COVID-19 Knowledge, Attitudes, and Prevention Practices Among People with Hypertension and Diabetes Mellitus Attending Public Health Facilities in Ambo, Ethiopia
Received 30 September 2020
Accepted for publication 11 November 2020
Published 23 November 2020 Volume 2020:13 Pages 4203—4214
Checked for plagiarism Yes
Review by Single anonymous peer review
Peer reviewer comments 3
Editor who approved publication: Professor Suresh Antony
Getu Melesie Taye,1 Lemma Bose,1 Tamirat Bekele Beressa,1 Gosaye Mekonnen Tefera,1 Biruk Mosisa,1 Hunduma Dinsa,1 Adamu Birhanu,2 Gurmu Umeta1
1Department of Pharmacy, College of Medicine and Health Sciences, Ambo University, Ambo, Ethiopia; 2Department of Psychiatry, College of Medicine and Health Sciences, Ambo University, Ambo, Ethiopia
Correspondence: Getu Melesie Taye
Department of Pharmacy, College of Medicine and Health Sciences, Ambo University, Ambo, Ethiopia
Tel +251 933891210
Email [email protected]
Background: To confirm effective preventive practice and reduce the risk of COVID-19 data on knowledge, attitude, and preventive practices (KAP) are essential. Therefore, the current study was designed to evaluate the KAP of COVID-19 among people with hypertension (HTN) and/or diabetes mellitus (DM) attending public health facilities in Ambo town.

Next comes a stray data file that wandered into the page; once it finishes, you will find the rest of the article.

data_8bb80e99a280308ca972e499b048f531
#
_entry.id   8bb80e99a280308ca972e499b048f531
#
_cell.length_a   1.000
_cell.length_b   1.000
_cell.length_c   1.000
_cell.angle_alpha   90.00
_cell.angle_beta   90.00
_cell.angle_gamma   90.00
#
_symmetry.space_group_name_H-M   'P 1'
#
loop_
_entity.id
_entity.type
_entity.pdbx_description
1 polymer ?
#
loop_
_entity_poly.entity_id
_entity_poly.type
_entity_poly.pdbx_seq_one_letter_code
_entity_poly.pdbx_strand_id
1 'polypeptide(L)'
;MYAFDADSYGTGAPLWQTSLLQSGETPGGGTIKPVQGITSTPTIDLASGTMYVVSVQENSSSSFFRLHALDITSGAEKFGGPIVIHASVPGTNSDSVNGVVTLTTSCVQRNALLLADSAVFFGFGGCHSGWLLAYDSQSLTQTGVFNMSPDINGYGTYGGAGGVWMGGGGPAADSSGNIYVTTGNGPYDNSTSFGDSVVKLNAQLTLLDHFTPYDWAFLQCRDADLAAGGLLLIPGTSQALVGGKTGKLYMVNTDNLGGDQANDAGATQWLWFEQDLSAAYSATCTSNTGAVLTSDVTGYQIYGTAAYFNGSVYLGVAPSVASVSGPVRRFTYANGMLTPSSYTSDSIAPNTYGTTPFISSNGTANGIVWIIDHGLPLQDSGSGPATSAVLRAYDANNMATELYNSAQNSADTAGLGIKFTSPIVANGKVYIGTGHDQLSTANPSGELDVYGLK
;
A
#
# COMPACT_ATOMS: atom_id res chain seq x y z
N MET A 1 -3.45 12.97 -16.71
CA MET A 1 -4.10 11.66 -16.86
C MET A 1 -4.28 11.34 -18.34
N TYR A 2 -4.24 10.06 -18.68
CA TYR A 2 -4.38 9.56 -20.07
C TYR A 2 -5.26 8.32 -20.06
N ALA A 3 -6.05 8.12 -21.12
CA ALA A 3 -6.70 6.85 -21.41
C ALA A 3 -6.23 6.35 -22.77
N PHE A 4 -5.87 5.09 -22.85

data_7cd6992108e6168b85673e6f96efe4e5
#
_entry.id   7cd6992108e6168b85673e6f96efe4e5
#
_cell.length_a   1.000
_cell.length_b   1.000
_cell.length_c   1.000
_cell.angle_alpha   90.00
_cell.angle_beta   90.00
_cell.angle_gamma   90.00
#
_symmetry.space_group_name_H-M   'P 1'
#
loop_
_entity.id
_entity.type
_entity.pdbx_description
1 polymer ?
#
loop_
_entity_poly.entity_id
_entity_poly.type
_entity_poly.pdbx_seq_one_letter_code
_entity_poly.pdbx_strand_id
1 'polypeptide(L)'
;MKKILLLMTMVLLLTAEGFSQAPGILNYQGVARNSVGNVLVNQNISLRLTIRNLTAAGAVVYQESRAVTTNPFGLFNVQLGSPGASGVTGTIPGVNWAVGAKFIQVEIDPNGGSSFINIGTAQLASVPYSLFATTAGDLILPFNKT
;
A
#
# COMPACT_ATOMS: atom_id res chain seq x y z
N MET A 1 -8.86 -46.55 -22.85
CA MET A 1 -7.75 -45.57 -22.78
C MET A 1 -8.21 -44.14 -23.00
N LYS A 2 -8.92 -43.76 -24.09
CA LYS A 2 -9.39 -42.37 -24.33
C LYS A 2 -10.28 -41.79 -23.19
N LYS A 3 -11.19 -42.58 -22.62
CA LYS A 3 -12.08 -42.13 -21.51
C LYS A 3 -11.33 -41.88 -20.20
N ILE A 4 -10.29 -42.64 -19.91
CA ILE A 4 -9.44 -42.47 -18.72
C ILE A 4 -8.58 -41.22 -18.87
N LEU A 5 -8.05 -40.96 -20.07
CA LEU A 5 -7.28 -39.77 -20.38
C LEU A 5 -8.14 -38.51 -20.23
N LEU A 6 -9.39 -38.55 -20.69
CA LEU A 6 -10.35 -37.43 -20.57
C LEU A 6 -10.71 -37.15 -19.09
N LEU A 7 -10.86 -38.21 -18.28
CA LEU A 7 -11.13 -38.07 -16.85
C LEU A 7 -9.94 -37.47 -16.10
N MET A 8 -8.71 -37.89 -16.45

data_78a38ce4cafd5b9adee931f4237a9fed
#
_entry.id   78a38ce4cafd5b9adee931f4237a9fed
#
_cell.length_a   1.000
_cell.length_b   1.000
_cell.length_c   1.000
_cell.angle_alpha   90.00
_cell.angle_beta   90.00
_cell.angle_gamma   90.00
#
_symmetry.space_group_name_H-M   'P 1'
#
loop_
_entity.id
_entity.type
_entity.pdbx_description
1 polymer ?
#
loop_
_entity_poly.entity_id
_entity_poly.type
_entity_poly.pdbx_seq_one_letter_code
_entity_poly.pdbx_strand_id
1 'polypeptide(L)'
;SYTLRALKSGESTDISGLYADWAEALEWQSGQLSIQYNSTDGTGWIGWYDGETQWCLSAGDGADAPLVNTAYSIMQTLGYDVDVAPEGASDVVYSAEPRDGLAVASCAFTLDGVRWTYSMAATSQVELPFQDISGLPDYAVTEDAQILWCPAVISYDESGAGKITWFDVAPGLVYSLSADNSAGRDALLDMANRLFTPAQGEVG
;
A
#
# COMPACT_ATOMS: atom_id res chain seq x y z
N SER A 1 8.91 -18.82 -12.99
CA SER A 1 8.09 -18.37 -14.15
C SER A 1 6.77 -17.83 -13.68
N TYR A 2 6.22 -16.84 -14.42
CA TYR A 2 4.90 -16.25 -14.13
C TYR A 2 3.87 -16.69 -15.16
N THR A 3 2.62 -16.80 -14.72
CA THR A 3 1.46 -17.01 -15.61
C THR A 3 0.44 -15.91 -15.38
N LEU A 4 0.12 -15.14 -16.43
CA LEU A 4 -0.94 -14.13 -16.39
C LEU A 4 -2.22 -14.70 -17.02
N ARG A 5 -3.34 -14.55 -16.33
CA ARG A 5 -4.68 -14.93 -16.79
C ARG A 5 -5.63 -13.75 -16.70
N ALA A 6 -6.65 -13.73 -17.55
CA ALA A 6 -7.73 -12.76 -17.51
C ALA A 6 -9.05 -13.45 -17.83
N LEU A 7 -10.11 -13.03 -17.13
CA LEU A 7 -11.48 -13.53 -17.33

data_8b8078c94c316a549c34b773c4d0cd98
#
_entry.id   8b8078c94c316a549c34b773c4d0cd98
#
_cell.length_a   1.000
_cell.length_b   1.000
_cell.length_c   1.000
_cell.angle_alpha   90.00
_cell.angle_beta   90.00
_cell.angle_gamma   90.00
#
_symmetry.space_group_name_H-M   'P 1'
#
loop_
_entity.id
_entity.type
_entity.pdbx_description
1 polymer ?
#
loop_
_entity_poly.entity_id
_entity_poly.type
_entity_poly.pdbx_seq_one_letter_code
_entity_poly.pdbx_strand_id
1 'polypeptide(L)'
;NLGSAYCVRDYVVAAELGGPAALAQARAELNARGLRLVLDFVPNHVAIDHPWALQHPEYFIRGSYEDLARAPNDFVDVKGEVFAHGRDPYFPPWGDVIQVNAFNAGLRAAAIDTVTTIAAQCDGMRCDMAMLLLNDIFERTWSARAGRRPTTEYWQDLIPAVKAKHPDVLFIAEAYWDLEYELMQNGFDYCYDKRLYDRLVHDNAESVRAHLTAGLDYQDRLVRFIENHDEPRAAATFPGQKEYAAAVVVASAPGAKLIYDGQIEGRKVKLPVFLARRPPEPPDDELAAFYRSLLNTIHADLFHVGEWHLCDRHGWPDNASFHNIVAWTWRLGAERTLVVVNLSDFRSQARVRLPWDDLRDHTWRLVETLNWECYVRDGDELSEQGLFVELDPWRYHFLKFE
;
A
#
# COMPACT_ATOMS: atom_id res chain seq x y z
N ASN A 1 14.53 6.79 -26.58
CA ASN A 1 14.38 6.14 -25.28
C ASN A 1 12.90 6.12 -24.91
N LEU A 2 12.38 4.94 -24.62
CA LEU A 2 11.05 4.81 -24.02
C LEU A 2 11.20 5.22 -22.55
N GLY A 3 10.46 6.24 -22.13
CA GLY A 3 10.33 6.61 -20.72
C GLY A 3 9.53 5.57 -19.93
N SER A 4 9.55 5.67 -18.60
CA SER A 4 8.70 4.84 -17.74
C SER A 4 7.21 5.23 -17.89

Patients and Methods: Institutional-based cross-sectional study design was done among patients with HTN and/or DM from June 2020 to September 2020 at Ambo University Referral Hospital (AURH) and Ambo General Hospital (AGH). To identify the associated factors with poor practice and knowledge, logistic regression analyses were used.
Results: The mean age of the study respondents was 44.6 years (± 9.84) of which the majority were male 235 (55.6%) and 159 (37.59%) of the participants had good knowledge. Concerning attitude, 335 (79.2%) have strongly believed that DM and HTN patients were more at risk of death because of COVID-19. Only 44 (10.4%) of them had a good level of COVID-19 prevention practice measures. Patients who use the source of information daily were 54.4% less likely to have poor knowledge about COVID-19 than those who use it weekly. Participants with no formal education were 3 times more likely to have poor COVID-19 prevention practice than those who were with formal education, and participants who have poor knowledge about COVID-19 were 2 times more likely to have poor COVID-19 prevention practice than those who have knowledge.
Conclusion: The prevalence of poor knowledge about COVID-19 was low, and only less than ¾ of the participants strongly believed COVID-19 as a serious disease. A small percentage of participants had a good level of COVID-19 prevention practice. Good knowledge had an association with a good level of prevention practice. So, health sectors should work to increase accessibility of COVID-19 information.
Keywords: knowledge, attitude, practice, COVID-19, hypertension, diabetes mellitus
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